The patterns are categorized into three different layers, depending on the type of problem they are designed to solve. The first layer is the Infrastructure patterns, which address mainly infrastructure issues that are beyond the scope of development. The second layer comprises the Application Infrastructure patterns that deal with infrastructure issues that also impact the development process. Finally, the third layer, the Application patterns, focuses on solving the problems that developers encounter during the development process.

Let's delve into brief explanations of three key microservices patterns: Saga, CQRS, and Distributed Tracing.

  1. Saga Pattern:

    • Description: The Saga Pattern 4 is like a choose-your-own-adventure novel for microservices. It deals with managing distributed transactions in a way that ensures consistency across multiple services. Instead of one big transaction, it breaks it into smaller, manageable steps (sagas). Each step is a chapter in the adventure, and if something goes wrong, the saga provides a way to undo or compensate for previous steps, ensuring the system remains in a consistent state.
  2. CQRS (Command Query Responsibility Segregation):

    • Description: CQRS 5 is the maestro conducting the orchestra of microservices. It advocates separating the read and write operations in a system. Commands (changes to the system's state) and queries (requests for information) are handled by different components. This pattern allows for scalability as read and write operations often have different performance and scaling requirements. It's like having a dedicated team for composing music (commands) and another for playing it (queries).
  3. Distributed Tracing:

    • Description: Picture Distributed Tracing 6 as a detective's magnifying glass for microservices. In a complex system with many moving parts, tracing helps you follow the journey of a request as it travels through different services. It provides insights into the performance and interactions between services. It's like having a GPS tracker for your requests, helping you identify bottlenecks, delays, or issues in the intricate dance of microservices.

These microservices patterns, like chapters in a playbook, offer solutions to challenges specific to the distributed and decentralized nature of microservices architecture. Whether it's ensuring consistency in transactions, segregating responsibilities for optimal performance, or tracing the journey of requests through a network of services, these patterns contribute to building resilient and scalable microservices-based systems.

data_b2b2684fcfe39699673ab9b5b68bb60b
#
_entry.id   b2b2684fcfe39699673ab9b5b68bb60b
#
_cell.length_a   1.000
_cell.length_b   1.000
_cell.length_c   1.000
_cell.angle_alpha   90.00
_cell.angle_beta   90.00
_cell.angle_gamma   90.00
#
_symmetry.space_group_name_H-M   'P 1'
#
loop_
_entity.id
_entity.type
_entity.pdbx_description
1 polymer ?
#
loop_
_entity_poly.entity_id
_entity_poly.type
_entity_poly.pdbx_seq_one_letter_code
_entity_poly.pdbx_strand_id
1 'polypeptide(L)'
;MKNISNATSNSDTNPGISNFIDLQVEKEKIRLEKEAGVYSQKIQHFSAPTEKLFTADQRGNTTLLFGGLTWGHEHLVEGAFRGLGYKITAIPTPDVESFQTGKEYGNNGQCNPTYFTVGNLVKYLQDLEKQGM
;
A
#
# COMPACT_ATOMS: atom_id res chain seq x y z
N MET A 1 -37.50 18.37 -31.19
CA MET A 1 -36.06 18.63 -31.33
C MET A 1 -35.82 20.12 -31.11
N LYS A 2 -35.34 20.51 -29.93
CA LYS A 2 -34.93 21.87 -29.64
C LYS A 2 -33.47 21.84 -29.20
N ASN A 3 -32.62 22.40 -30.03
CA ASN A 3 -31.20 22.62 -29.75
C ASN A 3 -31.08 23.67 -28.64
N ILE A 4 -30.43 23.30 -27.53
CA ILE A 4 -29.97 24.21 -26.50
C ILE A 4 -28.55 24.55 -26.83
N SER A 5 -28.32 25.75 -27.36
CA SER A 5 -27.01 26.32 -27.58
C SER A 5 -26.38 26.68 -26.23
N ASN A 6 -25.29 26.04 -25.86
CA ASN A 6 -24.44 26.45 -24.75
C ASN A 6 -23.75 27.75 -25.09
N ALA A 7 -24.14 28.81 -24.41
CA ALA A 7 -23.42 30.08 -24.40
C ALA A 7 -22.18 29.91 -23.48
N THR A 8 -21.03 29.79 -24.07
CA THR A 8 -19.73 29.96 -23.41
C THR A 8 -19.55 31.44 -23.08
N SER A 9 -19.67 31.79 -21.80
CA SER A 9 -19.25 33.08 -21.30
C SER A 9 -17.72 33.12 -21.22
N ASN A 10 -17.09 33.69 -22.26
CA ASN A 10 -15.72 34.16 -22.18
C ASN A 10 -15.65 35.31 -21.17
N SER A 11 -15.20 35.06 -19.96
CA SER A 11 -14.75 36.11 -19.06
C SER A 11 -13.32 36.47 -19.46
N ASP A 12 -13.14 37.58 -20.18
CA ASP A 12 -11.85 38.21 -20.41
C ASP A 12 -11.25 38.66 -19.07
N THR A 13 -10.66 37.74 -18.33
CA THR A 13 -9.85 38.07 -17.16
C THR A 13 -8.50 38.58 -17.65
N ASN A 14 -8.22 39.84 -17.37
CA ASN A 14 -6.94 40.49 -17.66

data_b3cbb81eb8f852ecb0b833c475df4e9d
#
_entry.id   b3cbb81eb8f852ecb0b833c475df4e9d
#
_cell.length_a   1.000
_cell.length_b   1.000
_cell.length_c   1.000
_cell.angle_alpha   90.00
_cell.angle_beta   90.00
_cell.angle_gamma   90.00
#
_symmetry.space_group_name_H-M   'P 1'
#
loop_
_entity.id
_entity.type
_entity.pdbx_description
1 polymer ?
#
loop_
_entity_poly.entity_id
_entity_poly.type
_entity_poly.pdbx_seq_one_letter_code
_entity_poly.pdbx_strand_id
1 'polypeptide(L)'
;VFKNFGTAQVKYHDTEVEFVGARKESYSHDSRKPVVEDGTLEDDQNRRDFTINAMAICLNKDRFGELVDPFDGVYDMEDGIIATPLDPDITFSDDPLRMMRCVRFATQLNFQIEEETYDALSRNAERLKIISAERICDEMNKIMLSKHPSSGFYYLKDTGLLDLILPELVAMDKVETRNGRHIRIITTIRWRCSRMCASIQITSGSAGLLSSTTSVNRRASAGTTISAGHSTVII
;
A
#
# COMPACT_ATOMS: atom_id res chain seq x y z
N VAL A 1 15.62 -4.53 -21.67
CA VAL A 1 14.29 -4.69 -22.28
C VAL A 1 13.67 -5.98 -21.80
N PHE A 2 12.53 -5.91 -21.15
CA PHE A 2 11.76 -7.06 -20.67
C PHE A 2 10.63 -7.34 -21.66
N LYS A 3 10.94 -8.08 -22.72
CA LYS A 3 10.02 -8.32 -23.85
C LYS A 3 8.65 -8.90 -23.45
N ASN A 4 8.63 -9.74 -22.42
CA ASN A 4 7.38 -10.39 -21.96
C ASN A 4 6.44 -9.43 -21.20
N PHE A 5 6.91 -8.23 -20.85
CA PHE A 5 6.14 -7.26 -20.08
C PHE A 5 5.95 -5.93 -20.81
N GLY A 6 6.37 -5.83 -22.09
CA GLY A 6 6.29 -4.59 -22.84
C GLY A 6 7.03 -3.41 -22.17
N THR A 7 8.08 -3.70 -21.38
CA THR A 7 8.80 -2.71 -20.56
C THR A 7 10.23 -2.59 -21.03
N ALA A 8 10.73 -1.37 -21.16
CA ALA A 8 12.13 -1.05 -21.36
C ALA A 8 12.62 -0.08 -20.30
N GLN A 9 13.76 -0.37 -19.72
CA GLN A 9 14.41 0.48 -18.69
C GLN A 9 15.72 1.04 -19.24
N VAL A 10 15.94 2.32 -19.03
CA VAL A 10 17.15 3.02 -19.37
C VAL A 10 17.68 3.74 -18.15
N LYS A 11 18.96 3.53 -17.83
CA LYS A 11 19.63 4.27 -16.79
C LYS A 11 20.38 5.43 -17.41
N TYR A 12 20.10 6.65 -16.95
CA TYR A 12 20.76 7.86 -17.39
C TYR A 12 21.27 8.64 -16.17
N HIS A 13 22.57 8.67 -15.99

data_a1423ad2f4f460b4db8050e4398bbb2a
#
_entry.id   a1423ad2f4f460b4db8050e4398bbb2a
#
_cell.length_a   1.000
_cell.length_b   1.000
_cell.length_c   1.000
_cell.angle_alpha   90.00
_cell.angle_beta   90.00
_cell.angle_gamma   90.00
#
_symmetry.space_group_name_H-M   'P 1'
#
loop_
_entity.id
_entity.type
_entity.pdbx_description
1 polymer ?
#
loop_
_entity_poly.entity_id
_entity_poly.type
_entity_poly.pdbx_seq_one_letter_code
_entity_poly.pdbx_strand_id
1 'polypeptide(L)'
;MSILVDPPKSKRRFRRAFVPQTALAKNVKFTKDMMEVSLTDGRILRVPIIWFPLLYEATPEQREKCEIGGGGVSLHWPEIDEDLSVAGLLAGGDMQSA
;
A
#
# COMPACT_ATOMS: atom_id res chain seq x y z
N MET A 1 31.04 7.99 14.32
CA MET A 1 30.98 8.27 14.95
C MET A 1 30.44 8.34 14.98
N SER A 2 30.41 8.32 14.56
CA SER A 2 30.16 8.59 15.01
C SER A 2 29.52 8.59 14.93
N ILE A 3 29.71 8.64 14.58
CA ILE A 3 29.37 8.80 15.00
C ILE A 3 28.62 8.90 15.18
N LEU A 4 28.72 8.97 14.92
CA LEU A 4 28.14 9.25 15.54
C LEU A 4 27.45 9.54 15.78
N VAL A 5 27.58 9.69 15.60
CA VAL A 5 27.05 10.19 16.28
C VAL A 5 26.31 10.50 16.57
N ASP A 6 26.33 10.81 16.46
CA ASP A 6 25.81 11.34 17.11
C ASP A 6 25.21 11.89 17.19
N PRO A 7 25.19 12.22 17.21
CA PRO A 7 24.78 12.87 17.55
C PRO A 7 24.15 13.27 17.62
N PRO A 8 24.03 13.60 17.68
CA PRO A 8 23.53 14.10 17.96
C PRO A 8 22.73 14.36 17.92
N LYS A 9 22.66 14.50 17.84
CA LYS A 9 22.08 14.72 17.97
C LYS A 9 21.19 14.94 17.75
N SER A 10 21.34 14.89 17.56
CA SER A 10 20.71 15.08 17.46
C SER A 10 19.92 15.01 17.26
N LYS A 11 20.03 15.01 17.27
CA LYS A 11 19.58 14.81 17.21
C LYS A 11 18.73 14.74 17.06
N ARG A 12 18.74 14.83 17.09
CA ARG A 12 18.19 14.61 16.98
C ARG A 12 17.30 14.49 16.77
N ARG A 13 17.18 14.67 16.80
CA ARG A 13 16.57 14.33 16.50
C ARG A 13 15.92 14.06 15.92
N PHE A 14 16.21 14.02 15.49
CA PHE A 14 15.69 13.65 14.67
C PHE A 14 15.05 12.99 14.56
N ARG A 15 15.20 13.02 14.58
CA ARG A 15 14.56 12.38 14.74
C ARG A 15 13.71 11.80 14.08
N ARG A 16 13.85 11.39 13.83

Cloud Native Patterns

Cloud Native Patterns

Cloud Native Patterns 7 are a set of best practices and design principles that enable applications to be developed and deployed in the cloud, with a focus on scalability and resilience. These patterns help to ensure that applications can handle a large volume of traffic and remain available even in the face of failures or disruptions.

The key principles of cloud-native patterns include microservices, containers, orchestration, infrastructure as code and DevOps.

Let us see three examples of cloud-native patterns:

  1. Service Mesh:

    • Description: A service mesh 8 is a dedicated infrastructure layer that provides service-to-service communication within a microservices architecture. It includes features such as load balancing, service discovery, and traffic management.
  2. API Gateway:

    • Description: An API gateway 9 is a layer that sits between clients and microservices, providing a single point of entry for all external requests. It also includes features such as authentication, rate limiting, and caching.
  3. Sidecar Pattern:

    • Description: The sidecar pattern 10 involves adding a separate container to a pod that provides additional functionality to the main container. This can include features such as logging, monitoring, and security.

Kubernetes Design Patterns

Kubernetes Design Patterns

Kubernetes design patterns 11 are essential for building scalable and fault-tolerant containerized applications. These patterns provide a set of tried and tested solutions to common problems encountered in container orchestration. By understanding these patterns, you can optimize your Kubernetes deployment and achieve better performance, resilience, and availability. Think of them as the dance moves of container orchestration that can help you choreograph a seamless and efficient deployment. So, never forget to explore the Kubernetes design patterns and leverage them to build robust and reliable applications.

Let us see three examples of these patterns:

  1. Health Probe Pattern

    • Description: Health Probe 12 dictates that every container should implement specific APIs to help the platform observe and manage the application in the healthiest way possible.
  2. Init Container Pattern

    • Description: Init Container 13 introduces a separate life cycle for initialization-related tasks and the main application containers. Init Containers enable the separation of concerns by providing a separate life cycle for initialization-related tasks distinct from the main application containers.
  3. Service Discovery Pattern

    • Description: Service Discovery 14 explains how clients can access and discover the instances that are providing application services.